Inside the Home of Two of L.A.'s Fastest Rising Artists
By: Margaret Wappler
Potter Shio Kusaka and painter Jonas Wood are taking on L.A.'s flourishing art scene. But first they have to tackle what's for dinner. The power couple invite Margaret Wappler to their Mar Vista home
After making art in their shared Culver City studio all day, potter Shio Kusaka and her husband, painter Jonas Wood, are back at their airy bungalow, 15 minutes away in the Mar Vista area of Los Angeles, focusing on the biggest collaboration of their domestic lives: their daughter, Momo, four, and son, Kiki, two. It's dinnertime, and hanging over the utilitarian table is a 2010 abstract drawing by Wood that could fetch thousands, but the kids only have eyes for their rice balls topped with dinosaur-shaped nori.
The couple, fast-rising art stars who moved to Los Angeles in 2003, have attracted attention for their ambitious work. Kusaka, 42, creates quirky pots influenced by her grandmother's tea ceremonies in her native Japan, which are collected by Richard Prince and Cindy Sherman and which graced this year's Whitney Biennial. Lauded by New York Times critic Roberta Smith, Wood's vibrant portraits and still lifes are often based on photographic collage. Increasingly, their careers are intertwining, with their home and their studio each functioning as incubator and catalyst.
Married for 12 years, the two met while students at the University of Washington in Seattle in 2000. After renting for years around L.A., they bought their first home in 2012. Eschewing the home-as-gallery fuss, Kusaka says, "We're trying to have a stress-free vibe" where the kids can run around—so they turned the living room and kitchen area into one big circle. Outside, the motif repeats in a lush ring of bamboo, papyrus, and banana trees ("A jungle!" Momo says).
Enlisting the expertise of Jeff Guga, whose firm is designing the next restaurant from Animal duo Jon Shook and Vinny Dotolo, they knocked out walls, installed skylights, built plywood cabinets, and kept furniture to a minimum—but not minimalist. Kusaka, dressed in black with her inky hair in a topknot, wrinkles her nose at the word. "When people say that," she explains, "they picture a certain thing. I like minimal things, but it's not really designy. It's not a house where everything has its place."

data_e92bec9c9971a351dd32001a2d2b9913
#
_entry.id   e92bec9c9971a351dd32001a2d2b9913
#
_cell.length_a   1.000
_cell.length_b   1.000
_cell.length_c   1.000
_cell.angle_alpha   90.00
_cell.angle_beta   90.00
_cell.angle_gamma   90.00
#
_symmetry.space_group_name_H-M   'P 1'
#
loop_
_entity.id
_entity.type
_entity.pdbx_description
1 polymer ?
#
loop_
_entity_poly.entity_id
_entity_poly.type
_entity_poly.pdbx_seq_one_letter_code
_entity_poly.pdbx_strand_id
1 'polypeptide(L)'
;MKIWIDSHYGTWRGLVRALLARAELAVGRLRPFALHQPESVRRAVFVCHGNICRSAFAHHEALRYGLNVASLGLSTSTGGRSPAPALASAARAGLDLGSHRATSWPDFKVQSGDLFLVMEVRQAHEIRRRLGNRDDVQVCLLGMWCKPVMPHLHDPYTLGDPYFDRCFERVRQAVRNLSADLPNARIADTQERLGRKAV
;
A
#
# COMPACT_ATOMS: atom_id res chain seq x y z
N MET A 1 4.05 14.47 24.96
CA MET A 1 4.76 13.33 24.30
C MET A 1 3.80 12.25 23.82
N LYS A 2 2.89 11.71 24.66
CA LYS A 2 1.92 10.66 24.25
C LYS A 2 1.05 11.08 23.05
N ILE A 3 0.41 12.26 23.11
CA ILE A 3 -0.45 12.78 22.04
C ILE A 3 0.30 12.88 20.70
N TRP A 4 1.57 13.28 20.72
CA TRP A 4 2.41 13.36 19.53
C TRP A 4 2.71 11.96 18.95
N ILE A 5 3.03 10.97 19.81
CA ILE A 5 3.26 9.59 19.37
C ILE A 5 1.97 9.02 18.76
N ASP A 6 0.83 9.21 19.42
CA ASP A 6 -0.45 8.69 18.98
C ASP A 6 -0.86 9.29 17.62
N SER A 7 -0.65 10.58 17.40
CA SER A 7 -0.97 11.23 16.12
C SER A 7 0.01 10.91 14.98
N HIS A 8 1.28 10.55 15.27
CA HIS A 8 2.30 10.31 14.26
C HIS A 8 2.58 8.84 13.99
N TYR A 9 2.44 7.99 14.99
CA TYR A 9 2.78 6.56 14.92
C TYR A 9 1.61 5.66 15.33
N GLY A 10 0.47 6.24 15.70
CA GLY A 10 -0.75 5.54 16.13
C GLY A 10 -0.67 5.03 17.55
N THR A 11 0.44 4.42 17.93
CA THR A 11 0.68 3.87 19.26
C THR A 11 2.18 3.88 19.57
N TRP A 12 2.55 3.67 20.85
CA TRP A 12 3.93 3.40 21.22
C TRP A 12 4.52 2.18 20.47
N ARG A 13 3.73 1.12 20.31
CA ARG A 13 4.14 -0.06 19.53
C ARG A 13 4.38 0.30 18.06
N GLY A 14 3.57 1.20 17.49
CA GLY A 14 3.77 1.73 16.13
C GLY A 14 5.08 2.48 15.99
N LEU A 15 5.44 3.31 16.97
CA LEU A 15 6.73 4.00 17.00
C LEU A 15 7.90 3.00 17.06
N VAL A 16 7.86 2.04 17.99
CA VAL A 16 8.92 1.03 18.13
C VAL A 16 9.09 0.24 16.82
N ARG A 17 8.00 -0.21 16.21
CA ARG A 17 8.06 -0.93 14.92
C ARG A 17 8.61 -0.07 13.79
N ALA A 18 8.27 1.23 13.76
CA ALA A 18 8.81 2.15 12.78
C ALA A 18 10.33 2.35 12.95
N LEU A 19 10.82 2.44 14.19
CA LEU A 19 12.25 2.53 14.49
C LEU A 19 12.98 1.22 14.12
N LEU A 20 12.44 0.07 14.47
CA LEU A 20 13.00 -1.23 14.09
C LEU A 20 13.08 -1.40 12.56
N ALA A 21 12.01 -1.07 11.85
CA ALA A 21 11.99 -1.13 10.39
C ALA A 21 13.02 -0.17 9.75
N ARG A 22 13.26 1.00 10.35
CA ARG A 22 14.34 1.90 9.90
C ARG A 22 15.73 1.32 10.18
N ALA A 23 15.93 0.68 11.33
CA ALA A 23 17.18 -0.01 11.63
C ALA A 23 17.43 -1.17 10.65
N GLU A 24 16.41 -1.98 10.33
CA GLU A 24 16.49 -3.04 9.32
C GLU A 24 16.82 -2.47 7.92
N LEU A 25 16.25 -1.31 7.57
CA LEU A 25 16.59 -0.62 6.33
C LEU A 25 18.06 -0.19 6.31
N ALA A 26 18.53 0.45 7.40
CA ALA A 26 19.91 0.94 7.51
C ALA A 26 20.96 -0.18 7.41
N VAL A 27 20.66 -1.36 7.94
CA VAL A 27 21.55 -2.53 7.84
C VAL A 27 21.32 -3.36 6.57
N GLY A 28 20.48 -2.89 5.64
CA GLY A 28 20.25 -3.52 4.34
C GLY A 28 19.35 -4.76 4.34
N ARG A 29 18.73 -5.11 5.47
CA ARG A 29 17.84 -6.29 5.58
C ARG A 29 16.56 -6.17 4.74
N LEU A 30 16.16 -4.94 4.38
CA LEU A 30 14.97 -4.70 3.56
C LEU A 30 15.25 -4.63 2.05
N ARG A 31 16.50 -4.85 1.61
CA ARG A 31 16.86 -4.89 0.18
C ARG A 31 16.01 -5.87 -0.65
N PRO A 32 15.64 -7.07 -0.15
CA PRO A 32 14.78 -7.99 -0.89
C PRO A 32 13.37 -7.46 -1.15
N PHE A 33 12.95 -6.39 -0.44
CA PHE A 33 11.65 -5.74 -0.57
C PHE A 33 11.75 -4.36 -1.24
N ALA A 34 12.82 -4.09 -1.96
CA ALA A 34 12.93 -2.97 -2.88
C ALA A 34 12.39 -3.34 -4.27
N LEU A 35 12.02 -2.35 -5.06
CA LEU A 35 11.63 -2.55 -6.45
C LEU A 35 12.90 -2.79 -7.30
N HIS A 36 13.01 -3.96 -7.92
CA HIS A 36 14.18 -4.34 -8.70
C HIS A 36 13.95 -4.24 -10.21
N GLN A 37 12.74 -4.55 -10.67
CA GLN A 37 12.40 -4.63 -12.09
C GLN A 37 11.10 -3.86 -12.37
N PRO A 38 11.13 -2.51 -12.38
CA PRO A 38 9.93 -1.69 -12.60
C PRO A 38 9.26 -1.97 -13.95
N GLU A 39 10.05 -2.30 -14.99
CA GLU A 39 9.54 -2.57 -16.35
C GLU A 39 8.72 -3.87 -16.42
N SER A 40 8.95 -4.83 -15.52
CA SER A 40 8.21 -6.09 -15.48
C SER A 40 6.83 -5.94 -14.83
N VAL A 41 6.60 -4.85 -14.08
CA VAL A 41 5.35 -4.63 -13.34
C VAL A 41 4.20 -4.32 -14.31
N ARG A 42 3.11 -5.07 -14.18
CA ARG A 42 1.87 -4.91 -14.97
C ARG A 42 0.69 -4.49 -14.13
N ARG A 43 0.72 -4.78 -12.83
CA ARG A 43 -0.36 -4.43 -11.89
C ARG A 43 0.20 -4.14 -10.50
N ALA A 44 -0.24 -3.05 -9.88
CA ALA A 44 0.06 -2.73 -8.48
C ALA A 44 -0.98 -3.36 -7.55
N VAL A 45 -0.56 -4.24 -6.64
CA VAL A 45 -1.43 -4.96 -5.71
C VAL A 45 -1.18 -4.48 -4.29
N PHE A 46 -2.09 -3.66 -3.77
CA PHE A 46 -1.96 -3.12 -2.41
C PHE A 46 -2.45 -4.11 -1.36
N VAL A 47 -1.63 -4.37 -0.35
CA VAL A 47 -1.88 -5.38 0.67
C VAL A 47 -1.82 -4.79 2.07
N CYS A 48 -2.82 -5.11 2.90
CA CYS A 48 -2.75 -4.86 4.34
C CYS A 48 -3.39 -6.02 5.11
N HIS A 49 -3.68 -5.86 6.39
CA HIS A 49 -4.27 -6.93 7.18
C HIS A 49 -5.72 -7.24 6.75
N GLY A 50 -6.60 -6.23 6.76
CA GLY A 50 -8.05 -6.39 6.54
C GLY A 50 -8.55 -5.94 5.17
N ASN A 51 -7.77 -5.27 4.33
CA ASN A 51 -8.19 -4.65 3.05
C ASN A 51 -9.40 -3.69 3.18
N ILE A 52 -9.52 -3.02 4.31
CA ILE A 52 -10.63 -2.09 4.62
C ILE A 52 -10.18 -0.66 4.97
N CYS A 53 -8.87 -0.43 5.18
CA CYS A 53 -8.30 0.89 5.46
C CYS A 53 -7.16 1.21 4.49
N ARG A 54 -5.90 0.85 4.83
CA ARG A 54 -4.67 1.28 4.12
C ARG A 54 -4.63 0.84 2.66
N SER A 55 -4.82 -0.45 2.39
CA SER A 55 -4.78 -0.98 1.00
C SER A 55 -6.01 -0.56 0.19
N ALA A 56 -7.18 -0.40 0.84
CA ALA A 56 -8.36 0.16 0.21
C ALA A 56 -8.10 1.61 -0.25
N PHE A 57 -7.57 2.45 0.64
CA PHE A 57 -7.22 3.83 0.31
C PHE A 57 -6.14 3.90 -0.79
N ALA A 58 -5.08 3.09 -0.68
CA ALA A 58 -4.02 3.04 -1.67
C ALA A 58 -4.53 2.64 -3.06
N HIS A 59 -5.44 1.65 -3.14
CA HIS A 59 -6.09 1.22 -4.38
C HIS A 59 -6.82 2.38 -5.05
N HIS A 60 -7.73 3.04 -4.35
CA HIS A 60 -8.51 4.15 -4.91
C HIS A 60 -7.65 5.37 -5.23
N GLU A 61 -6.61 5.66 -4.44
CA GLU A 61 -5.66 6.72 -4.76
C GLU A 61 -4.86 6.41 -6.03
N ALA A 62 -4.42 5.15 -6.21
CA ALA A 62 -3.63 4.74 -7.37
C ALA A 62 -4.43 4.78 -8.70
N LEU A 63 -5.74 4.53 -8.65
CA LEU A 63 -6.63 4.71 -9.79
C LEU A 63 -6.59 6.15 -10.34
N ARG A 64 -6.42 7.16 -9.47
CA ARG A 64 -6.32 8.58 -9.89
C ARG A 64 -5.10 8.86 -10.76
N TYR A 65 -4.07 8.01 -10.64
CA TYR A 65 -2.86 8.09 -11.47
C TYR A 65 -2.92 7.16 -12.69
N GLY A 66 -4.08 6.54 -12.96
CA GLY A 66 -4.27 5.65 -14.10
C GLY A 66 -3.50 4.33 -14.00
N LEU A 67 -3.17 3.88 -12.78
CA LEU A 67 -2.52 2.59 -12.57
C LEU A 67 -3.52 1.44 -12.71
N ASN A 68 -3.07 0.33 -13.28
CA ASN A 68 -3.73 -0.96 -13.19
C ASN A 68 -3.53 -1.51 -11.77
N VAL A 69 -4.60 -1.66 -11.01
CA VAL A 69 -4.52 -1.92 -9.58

But that doesn't mean they don't have a strong vision. Occupying the living room are little more than a bed for their cocker spaniel mix, Robot, and an L-shaped IKEA couch, along with hefty vessels by California pottery masters David Cressey and Robert Maxwell.
Hung out of the reach of little hands are two darkly colorful pieces from Mark Grotjahn, a geometric series from Brian Sharp, and in the kids' room, large dreamy prints by Wood's sister, the photographer Augusta Wood. Not only is art making in the family—collecting is as well: Wood's grandfather bought Calders and Rauschenbergs and sold a Francis Bacon painting for more than a million dollars, which paid Wood's way through college.
Wood, 37, and Kusaka couldn't afford to collect art until their own careers took off, which happened for Wood in 2006. Soon after, he persuaded Kusaka to leave her day job assisting an artist. The gambit paid off—in 2009, she was offered a solo show in Chicago. Then, just as offers were rolling in from New York and London, Kusaka got pregnant. "You know how female artists are always worried that they have to do the career first and then the babies later? Well, it kept me going," she says. "Babies and the career…it just came together."
Kusaka's family and career continue to dovetail. At their Culver City studio, outfitted with an outdoor kiln and a makeshift basketball court, Kusaka sometimes paints Jurassic figures on her pots, inspired by Momo's dino obsession. Wood's still lifes frequently incorporate his wife's pots, but with changes to their shape or pattern. She, in turn, borrows motifs from his paintings. They'll be showcasing that symbiosis in January 2015 at Gagosian's Hong Kong outpost.
Kusaka's basketball pots (sports are also a theme in Wood's work) resemble something more animalistic than her husband's version—one of hers is like a tiger's head—which is a difference she enjoys but didn't plan. "I react to what I see," Kusaka says. "I don't like to dwell on the concept too much. I look and see and react."